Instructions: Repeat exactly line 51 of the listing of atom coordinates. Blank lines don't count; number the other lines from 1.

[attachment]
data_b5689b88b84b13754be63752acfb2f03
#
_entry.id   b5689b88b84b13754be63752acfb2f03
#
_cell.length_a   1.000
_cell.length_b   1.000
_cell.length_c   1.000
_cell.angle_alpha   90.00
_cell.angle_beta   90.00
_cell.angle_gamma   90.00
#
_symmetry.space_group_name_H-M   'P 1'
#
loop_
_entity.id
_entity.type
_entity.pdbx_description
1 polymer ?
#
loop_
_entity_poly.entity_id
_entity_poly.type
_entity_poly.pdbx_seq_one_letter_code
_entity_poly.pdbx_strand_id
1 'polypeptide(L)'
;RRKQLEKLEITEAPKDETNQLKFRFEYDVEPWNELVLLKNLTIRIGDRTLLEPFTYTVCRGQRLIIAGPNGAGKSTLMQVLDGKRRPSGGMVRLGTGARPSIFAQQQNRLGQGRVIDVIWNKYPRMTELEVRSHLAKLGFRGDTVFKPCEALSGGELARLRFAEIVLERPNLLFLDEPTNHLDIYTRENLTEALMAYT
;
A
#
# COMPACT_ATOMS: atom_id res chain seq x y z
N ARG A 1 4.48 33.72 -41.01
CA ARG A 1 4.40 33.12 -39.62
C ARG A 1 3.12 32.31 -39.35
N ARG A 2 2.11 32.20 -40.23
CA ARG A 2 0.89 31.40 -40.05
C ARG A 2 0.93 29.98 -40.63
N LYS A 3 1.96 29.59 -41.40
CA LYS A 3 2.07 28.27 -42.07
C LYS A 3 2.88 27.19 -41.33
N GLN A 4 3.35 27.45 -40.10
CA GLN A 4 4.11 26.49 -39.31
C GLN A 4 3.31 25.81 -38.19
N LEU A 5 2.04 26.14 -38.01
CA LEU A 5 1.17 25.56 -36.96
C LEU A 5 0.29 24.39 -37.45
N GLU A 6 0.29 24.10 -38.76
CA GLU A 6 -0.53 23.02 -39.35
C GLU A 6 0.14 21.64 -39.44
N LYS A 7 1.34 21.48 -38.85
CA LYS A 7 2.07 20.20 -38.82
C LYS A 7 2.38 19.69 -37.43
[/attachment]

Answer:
C LYS A 7 2.38 19.69 -37.43